There are two or three pages in this book that are very beautiful. I suspect they're the reason it's been recommended to me for years by people whoseThere are two or three pages in this book that are very beautiful. I suspect they're the reason it's been recommended to me for years by people whose opinions I deeply trust. The rest of the book, however, was often difficult to read. It took me several attempts to get through the beginning (which was boring) and shear stubbornness to get through the rest. At one point near the end I threw it down in frustration, yelling at the poor paperback, not knowing who to blame--the author or the translator--for its maddening point of view reverses, arbitrary tense shifts, and seemingly willful, random ambiguity. Probably, I hope, it all makes sense in its original Japanese. There's something very beautiful and sad and rich inside here, something that brought me near to tears, but it requires patience to find it. And I think a part of me is angry that the beautiful thing wasn't handled better. ...more
In four pointed chapters, journalist Sebastian Junger tucks deep into the ties between trauma and tribalism, and the psychological resilience—or lackIn four pointed chapters, journalist Sebastian Junger tucks deep into the ties between trauma and tribalism, and the psychological resilience—or lack of it—of individuals who have lost the bonds of integrated, interdependent community upon reentry into modern western society. This is a quick, simple read about our culture and the things we've lost by "advancement". But it leaves you wanting more—particularly in the form of some kind of answer to the question, "how shall we then live?" Junger doesn't answer the question any more than he poses it. He simply clarifies, with researched and experienced precision, a socio-cultural phenomenon we've largely sensed for years without being quite able to name with certainty.
Here's something I've been thinking a lot about recently which I was grateful to hear him name: "The public is often accused of being disconnected from its military, but frankly it's disconnected from just about everything. Farming, mineral extraction, gas and oil production, bulk cargo transport, logging, fishing, infrastructure construction—all the industries that keep the nation going are mostly unacknowledged by the people who depend on them most."
I'm not sure the solution is to go around visiting factories, mines, and ports of trade. But maybe that actually should be an essential, assumed aspect of early education (as well as visiting one's nearest local garbage dump). Nor is it the point of the book entirely. It's one of many not so small consequences related to our individualistic, hierarchical, segregated, sectarian society. Perhaps a reason he avoids offering a "next step"—apart from that being largely uncharacteristic of a journalist—is because our curse comes out of our blessing. Our widespread wealth and health are oddly related to our communal poverty and psychological illness. Which means there can be no simple "next step".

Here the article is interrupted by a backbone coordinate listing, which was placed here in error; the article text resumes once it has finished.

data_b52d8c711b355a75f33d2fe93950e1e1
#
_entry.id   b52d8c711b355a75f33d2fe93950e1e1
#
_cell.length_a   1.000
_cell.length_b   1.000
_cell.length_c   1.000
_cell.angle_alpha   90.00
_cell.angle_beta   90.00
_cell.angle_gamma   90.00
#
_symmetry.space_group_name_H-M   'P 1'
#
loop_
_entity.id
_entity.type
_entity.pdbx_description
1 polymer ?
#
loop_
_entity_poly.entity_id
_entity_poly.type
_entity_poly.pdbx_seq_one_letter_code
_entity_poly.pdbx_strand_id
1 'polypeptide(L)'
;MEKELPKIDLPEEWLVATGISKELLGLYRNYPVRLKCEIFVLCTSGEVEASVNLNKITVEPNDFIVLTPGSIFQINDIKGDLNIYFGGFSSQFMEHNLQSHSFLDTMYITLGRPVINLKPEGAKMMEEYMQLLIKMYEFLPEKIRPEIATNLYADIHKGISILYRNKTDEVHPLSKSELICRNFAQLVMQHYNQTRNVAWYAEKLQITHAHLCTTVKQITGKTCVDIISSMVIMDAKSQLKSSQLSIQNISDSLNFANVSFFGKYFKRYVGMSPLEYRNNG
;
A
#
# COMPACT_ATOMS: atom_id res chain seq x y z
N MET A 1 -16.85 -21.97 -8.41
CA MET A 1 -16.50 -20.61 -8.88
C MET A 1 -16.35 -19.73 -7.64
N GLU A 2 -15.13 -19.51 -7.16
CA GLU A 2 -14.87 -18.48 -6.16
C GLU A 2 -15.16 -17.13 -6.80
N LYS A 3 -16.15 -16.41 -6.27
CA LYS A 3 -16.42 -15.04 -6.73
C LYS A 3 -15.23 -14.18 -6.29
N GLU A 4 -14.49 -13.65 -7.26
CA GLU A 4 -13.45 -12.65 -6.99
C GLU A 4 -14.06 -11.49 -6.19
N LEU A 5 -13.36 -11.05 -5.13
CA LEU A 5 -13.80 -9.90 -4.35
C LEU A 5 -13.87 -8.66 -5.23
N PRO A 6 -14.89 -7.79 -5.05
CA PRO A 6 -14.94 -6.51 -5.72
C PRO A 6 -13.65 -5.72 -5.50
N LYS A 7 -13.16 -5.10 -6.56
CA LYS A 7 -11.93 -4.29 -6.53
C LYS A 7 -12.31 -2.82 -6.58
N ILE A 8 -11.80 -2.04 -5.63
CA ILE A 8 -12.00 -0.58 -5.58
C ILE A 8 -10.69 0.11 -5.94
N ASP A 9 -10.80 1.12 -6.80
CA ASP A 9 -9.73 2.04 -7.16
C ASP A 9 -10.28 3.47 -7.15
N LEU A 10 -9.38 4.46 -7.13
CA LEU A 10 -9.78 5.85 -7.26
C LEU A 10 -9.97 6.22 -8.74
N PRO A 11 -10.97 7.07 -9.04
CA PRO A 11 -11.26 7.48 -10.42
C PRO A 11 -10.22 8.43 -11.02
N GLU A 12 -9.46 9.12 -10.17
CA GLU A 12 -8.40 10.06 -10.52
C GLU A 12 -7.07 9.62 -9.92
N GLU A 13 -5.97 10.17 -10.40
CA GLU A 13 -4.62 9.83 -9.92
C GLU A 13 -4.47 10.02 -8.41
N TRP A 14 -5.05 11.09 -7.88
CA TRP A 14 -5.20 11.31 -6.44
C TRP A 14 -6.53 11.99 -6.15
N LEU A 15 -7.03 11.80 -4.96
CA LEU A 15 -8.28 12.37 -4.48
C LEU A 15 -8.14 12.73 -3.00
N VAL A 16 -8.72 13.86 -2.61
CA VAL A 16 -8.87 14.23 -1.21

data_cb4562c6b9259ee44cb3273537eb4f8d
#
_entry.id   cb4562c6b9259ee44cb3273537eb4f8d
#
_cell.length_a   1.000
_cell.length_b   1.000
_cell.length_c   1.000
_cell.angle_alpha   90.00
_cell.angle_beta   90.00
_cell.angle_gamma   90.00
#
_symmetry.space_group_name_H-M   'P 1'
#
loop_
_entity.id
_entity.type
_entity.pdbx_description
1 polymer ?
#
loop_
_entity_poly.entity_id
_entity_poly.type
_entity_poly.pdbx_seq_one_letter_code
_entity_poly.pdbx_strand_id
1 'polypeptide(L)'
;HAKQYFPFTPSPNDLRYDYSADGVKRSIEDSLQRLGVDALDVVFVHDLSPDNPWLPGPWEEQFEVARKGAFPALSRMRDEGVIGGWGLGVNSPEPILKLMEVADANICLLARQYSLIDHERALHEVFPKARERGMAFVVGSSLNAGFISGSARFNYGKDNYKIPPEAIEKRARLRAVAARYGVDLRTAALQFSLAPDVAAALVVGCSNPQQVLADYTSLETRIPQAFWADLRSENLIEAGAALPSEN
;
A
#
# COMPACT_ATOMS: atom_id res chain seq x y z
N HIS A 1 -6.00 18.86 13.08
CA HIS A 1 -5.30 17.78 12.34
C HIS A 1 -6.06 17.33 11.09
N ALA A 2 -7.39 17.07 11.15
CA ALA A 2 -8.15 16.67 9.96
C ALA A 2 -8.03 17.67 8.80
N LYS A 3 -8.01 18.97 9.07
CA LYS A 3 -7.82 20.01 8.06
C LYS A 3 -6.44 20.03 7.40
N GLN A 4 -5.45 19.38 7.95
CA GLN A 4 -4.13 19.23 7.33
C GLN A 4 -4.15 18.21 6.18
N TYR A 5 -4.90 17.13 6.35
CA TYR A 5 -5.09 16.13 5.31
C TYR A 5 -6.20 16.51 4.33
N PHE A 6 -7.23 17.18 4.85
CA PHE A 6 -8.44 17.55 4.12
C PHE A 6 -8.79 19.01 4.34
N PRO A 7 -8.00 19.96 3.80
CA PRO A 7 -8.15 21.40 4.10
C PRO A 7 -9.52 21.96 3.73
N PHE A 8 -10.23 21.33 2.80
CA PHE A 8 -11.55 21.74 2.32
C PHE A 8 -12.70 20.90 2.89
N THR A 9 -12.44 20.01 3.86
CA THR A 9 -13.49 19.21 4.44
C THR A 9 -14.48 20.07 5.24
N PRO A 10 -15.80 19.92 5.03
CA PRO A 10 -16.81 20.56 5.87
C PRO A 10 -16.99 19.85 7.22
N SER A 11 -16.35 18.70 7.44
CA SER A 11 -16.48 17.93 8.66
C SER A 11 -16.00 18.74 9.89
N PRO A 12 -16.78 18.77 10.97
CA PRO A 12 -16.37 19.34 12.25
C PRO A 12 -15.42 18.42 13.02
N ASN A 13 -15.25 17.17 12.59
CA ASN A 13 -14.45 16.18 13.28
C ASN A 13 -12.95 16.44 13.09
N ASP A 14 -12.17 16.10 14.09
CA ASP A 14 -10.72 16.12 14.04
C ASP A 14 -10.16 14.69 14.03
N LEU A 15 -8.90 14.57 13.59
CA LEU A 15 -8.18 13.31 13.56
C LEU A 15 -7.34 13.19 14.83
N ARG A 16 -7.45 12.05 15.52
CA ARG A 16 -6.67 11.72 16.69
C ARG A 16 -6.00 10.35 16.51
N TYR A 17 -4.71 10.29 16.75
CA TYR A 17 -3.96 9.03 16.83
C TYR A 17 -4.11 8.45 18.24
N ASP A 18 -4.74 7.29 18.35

Unless that's what this conversation is. Only it's not a next step, it's a first step: admitting we have a problem....more
It seems only right, having proselytized the enneagram to dozens of friends, family, and acquaintances over the past few years, that I finally do moreIt seems only right, having proselytized the enneagram to dozens of friends, family, and acquaintances over the past few years, that I finally do more than browse websites on the subject. Richard Rohr and Andreas Ebert's insight serves as a reminder that we can only really examine our own lives—and that with the goal of transformation. I just finished it, and I already want to read it again. Hopefully with a greater inclination towards understanding and empathy rather than simply typology. And that for myself as well....more
Reading short stories is hard for me. I get to the end of one and want to plow ahead to the next, but I need to sit still for a moment and wait insteaReading short stories is hard for me. I get to the end of one and want to plow ahead to the next, but I need to sit still for a moment and wait instead. It's a hard practice, but a good one. That's kind of how I feel about the stories in George Saunders's "Tenth of December" as well. They're not hard to get through. In fact, they breeze by with a playful, human, lyrical ease, so that you quickly fail to notice they're saying hard things—about human nature, our inclinations toward good or ill, broken class structures we willfully ignore, and the dignity of human life. I tried to get at least one person to read my copy before I'd even finished, and I can think of a handful of others to whom I'll be recommending it in the future. If you're reading this, you're one of them....more
I did not think he could write something as perfect as The Graveyard Book without simply transcribing The Graveyard Book all over again. But The OceanI did not think he could write something as perfect as The Graveyard Book without simply transcribing The Graveyard Book all over again. But The Ocean at the End of the Lane is a perfect novel. It is mournful to think there was a day when I had not read it, or that there will be a day when I have forgotten it. But what a delight it will be to read it again, and be surprised by the things I find there, and the things I suddenly remember all at once, like a bucket become an ocean at my feet.
Suggestion: Before you read this, be sure you've watched Wings of Desire. Maybe it won't be clear why, even when you've gotten through them both. But I felt I understood the Hempstocks better because of Damiel and Peter Falk, and I think maybe you will too. ...more